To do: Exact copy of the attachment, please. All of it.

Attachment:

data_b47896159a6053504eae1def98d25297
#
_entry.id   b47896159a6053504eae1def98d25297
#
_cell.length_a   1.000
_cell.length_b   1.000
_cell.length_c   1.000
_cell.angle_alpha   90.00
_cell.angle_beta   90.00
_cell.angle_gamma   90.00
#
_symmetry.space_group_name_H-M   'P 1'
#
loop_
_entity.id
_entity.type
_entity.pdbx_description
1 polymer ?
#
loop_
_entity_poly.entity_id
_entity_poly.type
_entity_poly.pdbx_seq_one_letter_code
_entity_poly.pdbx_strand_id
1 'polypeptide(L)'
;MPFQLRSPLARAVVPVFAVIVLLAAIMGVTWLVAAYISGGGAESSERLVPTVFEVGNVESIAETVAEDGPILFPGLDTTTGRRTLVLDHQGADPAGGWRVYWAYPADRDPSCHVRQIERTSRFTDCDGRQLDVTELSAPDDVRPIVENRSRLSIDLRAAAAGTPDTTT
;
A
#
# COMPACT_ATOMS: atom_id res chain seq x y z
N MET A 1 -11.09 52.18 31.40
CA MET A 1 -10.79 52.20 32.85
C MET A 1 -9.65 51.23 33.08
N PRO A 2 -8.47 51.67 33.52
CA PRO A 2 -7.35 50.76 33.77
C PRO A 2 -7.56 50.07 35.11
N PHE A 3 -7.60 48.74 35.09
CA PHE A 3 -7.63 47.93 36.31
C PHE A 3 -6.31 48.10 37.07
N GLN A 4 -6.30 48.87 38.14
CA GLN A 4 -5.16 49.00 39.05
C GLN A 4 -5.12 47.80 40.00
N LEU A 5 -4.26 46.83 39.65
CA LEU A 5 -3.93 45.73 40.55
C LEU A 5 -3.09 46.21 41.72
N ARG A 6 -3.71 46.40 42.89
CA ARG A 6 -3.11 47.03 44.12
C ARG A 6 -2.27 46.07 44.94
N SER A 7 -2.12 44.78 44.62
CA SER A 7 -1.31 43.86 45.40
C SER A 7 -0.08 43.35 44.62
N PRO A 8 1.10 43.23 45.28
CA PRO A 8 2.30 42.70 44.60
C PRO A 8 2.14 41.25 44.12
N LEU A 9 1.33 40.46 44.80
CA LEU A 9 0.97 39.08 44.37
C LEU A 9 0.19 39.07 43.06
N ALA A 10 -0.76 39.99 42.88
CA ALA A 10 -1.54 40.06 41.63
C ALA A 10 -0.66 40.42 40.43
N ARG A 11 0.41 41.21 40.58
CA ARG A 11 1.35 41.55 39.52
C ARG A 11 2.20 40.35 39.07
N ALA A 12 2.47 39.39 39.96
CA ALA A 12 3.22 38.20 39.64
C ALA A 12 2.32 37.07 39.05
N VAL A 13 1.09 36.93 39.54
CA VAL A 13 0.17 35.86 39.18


data_b47896159a6053504eae1def98d25297
#
_entry.id   b47896159a6053504eae1def98d25297
#
_cell.length_a   1.000
_cell.length_b   1.000
_cell.length_c   1.000
_cell.angle_alpha   90.00
_cell.angle_beta   90.00
_cell.angle_gamma   90.00
#
_symmetry.space_group_name_H-M   'P 1'
#
loop_
_entity.id
_entity.type
_entity.pdbx_description
1 polymer ?
#
loop_
_entity_poly.entity_id
_entity_poly.type
_entity_poly.pdbx_seq_one_letter_code
_entity_poly.pdbx_strand_id
1 'polypeptide(L)'
;MPFQLRSPLARAVVPVFAVIVLLAAIMGVTWLVAAYISGGGAESSERLVPTVFEVGNVESIAETVAEDGPILFPGLDTTTGRRTLVLDHQGADPAGGWRVYWAYPADRDPSCHVRQIERTSRFTDCDGRQLDVTELSAPDDVRPIVENRSRLSIDLRAAAAGTPDTTT
;
A
#
# COMPACT_ATOMS: atom_id res chain seq x y z
N MET A 1 -11.09 52.18 31.40
CA MET A 1 -10.79 52.20 32.85
C MET A 1 -9.65 51.23 33.08
N PRO A 2 -8.47 51.67 33.52
CA PRO A 2 -7.35 50.76 33.77
C PRO A 2 -7.56 50.07 35.11
N PHE A 3 -7.60 48.74 35.09
CA PHE A 3 -7.63 47.93 36.31
C PHE A 3 -6.31 48.10 37.07
N GLN A 4 -6.30 48.87 38.14
CA GLN A 4 -5.16 49.00 39.05
C GLN A 4 -5.12 47.80 40.00
N LEU A 5 -4.26 46.83 39.65
CA LEU A 5 -3.93 45.73 40.55
C LEU A 5 -3.09 46.21 41.72
N ARG A 6 -3.71 46.40 42.89
CA ARG A 6 -3.11 47.03 44.12
C ARG A 6 -2.27 46.07 44.94
N SER A 7 -2.12 44.78 44.62
CA SER A 7 -1.31 43.86 45.40
C SER A 7 -0.08 43.35 44.62
N PRO A 8 1.10 43.23 45.28
CA PRO A 8 2.30 42.70 44.60
C PRO A 8 2.14 41.25 44.12
N LEU A 9 1.33 40.46 44.80
CA LEU A 9 0.97 39.08 44.37
C LEU A 9 0.19 39.07 43.06
N ALA A 10 -0.76 39.99 42.88
CA ALA A 10 -1.54 40.06 41.63
C ALA A 10 -0.66 40.42 40.43
N ARG A 11 0.41 41.21 40.58
CA ARG A 11 1.35 41.55 39.52
C ARG A 11 2.20 40.35 39.07
N ALA A 12 2.47 39.39 39.96
CA ALA A 12 3.22 38.20 39.64
C ALA A 12 2.32 37.07 39.05
N VAL A 13 1.09 36.93 39.54
CA VAL A 13 0.17 35.86 39.18